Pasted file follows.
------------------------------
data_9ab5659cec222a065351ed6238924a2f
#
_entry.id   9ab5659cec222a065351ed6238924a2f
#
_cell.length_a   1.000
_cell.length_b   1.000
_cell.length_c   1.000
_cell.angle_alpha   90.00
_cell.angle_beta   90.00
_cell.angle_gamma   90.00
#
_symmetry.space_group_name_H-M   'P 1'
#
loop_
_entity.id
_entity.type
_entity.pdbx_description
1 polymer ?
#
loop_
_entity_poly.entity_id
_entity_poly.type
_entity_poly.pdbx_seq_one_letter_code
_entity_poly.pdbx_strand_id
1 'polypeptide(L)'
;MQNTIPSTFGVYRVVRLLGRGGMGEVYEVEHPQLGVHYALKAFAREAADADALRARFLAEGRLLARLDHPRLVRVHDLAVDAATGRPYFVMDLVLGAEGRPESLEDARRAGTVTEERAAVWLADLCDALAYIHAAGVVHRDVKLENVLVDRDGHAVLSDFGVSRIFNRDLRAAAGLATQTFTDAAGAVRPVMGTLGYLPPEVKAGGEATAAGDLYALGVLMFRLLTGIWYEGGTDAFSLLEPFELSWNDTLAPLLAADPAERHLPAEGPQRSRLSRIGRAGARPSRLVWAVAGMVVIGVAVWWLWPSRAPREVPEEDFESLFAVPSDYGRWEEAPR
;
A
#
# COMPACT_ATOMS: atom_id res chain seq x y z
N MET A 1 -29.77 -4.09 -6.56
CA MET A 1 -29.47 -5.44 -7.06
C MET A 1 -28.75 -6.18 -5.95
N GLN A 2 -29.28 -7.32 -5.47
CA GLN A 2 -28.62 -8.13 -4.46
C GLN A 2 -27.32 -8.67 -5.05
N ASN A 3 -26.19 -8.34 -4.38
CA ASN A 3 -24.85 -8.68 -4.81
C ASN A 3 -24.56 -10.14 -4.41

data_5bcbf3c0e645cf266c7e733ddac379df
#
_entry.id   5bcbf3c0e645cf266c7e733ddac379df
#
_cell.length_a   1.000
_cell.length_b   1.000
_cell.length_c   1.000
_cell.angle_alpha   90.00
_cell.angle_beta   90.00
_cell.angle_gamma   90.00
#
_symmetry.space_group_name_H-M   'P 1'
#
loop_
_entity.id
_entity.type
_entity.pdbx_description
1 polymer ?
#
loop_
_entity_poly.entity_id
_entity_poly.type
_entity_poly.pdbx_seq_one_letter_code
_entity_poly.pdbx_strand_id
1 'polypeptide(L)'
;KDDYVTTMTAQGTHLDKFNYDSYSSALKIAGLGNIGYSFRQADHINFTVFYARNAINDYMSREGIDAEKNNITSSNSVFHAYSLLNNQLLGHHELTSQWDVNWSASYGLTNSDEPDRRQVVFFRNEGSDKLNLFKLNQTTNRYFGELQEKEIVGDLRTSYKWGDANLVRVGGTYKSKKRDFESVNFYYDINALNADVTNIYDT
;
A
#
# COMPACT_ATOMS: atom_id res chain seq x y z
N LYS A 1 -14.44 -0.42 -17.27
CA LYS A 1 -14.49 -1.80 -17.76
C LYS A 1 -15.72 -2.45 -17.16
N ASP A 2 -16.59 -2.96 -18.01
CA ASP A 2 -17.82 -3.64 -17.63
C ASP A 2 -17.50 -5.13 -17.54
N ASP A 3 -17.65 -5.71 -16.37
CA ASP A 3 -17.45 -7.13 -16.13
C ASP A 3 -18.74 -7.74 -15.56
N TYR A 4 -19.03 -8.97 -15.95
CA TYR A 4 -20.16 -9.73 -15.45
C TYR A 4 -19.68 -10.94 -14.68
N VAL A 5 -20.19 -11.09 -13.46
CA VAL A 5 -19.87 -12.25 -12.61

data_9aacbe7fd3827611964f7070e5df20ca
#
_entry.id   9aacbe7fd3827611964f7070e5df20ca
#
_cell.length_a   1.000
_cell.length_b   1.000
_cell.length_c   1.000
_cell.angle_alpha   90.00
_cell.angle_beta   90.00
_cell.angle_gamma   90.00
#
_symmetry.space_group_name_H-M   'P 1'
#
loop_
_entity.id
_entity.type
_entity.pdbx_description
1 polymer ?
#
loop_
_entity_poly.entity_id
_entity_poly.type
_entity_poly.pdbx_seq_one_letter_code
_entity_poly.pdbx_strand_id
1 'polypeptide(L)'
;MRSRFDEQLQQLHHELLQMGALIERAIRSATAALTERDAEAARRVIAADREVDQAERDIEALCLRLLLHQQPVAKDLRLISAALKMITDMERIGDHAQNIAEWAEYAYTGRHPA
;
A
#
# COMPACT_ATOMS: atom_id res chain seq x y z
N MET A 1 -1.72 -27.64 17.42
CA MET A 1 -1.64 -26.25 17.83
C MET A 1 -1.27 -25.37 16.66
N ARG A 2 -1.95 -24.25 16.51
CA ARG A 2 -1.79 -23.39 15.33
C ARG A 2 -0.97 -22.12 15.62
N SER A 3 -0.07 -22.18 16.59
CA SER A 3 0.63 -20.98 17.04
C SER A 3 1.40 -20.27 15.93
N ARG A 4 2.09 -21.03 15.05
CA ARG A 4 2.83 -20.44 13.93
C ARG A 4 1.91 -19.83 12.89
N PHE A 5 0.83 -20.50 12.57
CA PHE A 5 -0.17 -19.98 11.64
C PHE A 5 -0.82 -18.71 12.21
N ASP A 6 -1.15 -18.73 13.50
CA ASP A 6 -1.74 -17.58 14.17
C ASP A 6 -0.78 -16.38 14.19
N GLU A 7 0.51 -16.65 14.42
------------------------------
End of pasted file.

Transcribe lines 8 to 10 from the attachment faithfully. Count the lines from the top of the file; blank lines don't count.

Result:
_cell.angle_alpha   90.00
_cell.angle_beta   90.00
_cell.angle_gamma   90.00